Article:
Sonntag, 5. Oktober 2014

Arabian Nights illustrated by Maxfield Parrish

Frederick Parrish (he adopted the name Maxfield later) was born in Philadelphia in 1870. Parrish audited a few of Howard Pyle's classes at the Drexel Institute and came to the conclusion that he could teach him nothing.
 His book illustrations in color  include: Italian Villas and Their Gardens and Poems of Childhood (1904), The Arabian Nights (1909), A Wonder Book and Tanglewood Tales (1910) and The Knave of Hearts (1925). His lush coloristic effects with extraordinary detail and academic perfection were first broadly recognized by the American public in the 1920’s and they rewarded him with an unrivaled national popularity. He died on March 30, 1966, at his home and studio, ‘The Oaks’ in Plainfield, New Hampshire.

Frederick Parrish (den Vornamen Maxfield fügte er später hinzu) wurde 1870 in Philadelphia geboren. Parrish absolvierte einige Klassen von Howard Pyle am Drexler Institut und kam schliesslich zum Schluss, dass er dort nichts lernen konnte. 
 Zu seinen Bücher, die farbige Illustrationen enthalten, gehören: Italian Villas and Their Gardens, Poems of Childhood (1904), The Arabian Nights (1909), A Wonder Book and Tanglewood Tales (1910) und The Knave of Hearts (1925). Seine üppige Farbgebung mit der aussergewöhnlichen Detailtreue und seine akademischer Vollendung wurde von der breiten amerikanischen Öffentlichkeit  um 1920 zuerst erkannt. Sie belohnte ihn mit nationaler unerreichter Popularität. Er starb am 30. März 1966 in seinem Heim und Studio "The Oaks" in Plainfield, New Hampshire.

The Talking Bird: It will be sufficient to break off a branch and carry it to plant in your garden.

The Fisherman and the Genie: The smoke ascended to the clouds, and extending itself along the sea and upon the shore formed a great mist.

The Young King of the Black Isles: When he came to this part of his narrative the young king could not restrain his tears.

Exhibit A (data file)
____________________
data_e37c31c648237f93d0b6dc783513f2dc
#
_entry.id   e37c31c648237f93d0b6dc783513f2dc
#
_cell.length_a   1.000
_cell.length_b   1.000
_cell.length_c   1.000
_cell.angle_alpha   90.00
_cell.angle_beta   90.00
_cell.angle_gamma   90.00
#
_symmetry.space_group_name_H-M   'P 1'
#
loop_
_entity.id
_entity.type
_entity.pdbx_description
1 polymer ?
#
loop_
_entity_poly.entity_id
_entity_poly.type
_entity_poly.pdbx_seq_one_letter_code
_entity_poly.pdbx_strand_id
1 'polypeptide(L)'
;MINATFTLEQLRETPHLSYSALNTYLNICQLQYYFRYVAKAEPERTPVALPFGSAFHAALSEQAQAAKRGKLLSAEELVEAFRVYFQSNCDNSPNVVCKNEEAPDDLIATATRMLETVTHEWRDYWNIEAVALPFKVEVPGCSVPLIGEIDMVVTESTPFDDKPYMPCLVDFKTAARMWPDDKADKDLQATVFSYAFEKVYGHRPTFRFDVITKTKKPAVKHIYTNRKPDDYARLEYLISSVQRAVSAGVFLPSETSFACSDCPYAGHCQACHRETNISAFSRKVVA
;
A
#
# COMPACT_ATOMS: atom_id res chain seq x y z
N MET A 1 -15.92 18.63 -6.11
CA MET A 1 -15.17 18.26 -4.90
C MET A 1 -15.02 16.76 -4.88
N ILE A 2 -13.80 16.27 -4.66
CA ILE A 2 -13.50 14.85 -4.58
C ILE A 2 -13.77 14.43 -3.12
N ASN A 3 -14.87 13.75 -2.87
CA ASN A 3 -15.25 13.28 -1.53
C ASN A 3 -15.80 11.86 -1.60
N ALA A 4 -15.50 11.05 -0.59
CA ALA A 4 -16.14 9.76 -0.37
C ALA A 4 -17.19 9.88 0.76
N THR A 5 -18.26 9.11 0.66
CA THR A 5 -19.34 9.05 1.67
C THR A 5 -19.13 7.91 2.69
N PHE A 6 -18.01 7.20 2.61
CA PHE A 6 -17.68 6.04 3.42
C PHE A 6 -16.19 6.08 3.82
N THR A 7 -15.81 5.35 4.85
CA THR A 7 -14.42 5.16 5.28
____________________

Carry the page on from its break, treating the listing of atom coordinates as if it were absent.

Gulnare of the Sea: And she proceeded to burn parfume and repeat spells until the sea foamed and was agitated.

Aladdin: At the same time the earth, trembling, opened just before the magician, and unvovered a stone, laid horizontally, with a brass ring fixed into the middle.

Prince Agib: And when the boat came to me I found in it a man of brass, with a tablet of lead on his breast, engraven with names and talismans.

Prince Agib: At the approach of evening I opened the first closet, and entering it, found a mansion like paradise.

The City of Brass: And when they have ascended that mountain they saw a city than which eyes had not beheld any greater.

The Story of Ali Baba and the Forty Thieves: Cassim...was so alarmed at the danger he was in that the more he endeavoured to remember the word Sesame the more his memory was confounded.

The History of Codadad and his Brothers: As it drew near we saw ten or twelve armed pirates appear on the deck.

Second Voyage of Sindbad: The spot where she left me was encompassed on all sides by mountains that seemed to reach above the clouds, and so steep that there was no possibility of getting out of the valley.

Third Voyage of Sinbad: Having finished his repast, he returned to his porch, where he lay and fell asleep, snoring louder than thunder.

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